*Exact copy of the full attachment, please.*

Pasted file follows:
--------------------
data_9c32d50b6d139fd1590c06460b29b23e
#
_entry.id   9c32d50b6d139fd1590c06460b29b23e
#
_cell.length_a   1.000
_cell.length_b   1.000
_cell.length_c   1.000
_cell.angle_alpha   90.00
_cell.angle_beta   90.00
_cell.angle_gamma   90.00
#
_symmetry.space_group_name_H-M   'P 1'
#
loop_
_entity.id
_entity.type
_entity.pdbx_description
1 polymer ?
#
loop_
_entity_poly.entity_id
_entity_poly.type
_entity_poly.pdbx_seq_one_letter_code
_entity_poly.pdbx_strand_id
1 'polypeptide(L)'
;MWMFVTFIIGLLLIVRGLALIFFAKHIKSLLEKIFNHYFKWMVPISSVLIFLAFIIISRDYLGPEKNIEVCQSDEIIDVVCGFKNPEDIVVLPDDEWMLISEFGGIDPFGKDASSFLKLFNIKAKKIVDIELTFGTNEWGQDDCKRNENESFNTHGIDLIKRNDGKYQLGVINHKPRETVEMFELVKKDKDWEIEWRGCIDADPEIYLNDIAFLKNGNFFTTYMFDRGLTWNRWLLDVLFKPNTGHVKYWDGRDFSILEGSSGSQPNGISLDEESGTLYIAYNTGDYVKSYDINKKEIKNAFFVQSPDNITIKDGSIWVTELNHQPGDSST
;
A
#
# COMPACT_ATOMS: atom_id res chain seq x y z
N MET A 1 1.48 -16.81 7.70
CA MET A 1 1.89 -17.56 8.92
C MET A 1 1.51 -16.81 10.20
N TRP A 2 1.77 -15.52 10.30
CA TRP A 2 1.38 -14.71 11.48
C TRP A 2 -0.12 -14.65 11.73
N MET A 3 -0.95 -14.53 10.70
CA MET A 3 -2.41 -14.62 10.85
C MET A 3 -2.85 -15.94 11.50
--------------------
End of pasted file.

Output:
data_9c32d50b6d139fd1590c06460b29b23e
#
_entry.id   9c32d50b6d139fd1590c06460b29b23e
#
_cell.length_a   1.000
_cell.length_b   1.000
_cell.length_c   1.000
_cell.angle_alpha   90.00
_cell.angle_beta   90.00
_cell.angle_gamma   90.00
#
_symmetry.space_group_name_H-M   'P 1'
#
loop_
_entity.id
_entity.type
_entity.pdbx_description
1 polymer ?
#
loop_
_entity_poly.entity_id
_entity_poly.type
_entity_poly.pdbx_seq_one_letter_code
_entity_poly.pdbx_strand_id
1 'polypeptide(L)'
;MWMFVTFIIGLLLIVRGLALIFFAKHIKSLLEKIFNHYFKWMVPISSVLIFLAFIIISRDYLGPEKNIEVCQSDEIIDVVCGFKNPEDIVVLPDDEWMLISEFGGIDPFGKDASSFLKLFNIKAKKIVDIELTFGTNEWGQDDCKRNENESFNTHGIDLIKRNDGKYQLGVINHKPRETVEMFELVKKDKDWEIEWRGCIDADPEIYLNDIAFLKNGNFFTTYMFDRGLTWNRWLLDVLFKPNTGHVKYWDGRDFSILEGSSGSQPNGISLDEESGTLYIAYNTGDYVKSYDINKKEIKNAFFVQSPDNITIKDGSIWVTELNHQPGDSST
;
A
#
# COMPACT_ATOMS: atom_id res chain seq x y z
N MET A 1 1.48 -16.81 7.70
CA MET A 1 1.89 -17.56 8.92
C MET A 1 1.51 -16.81 10.20
N TRP A 2 1.77 -15.52 10.30
CA TRP A 2 1.38 -14.71 11.48
C TRP A 2 -0.12 -14.65 11.73
N MET A 3 -0.95 -14.53 10.70
CA MET A 3 -2.41 -14.62 10.85
C MET A 3 -2.85 -15.94 11.50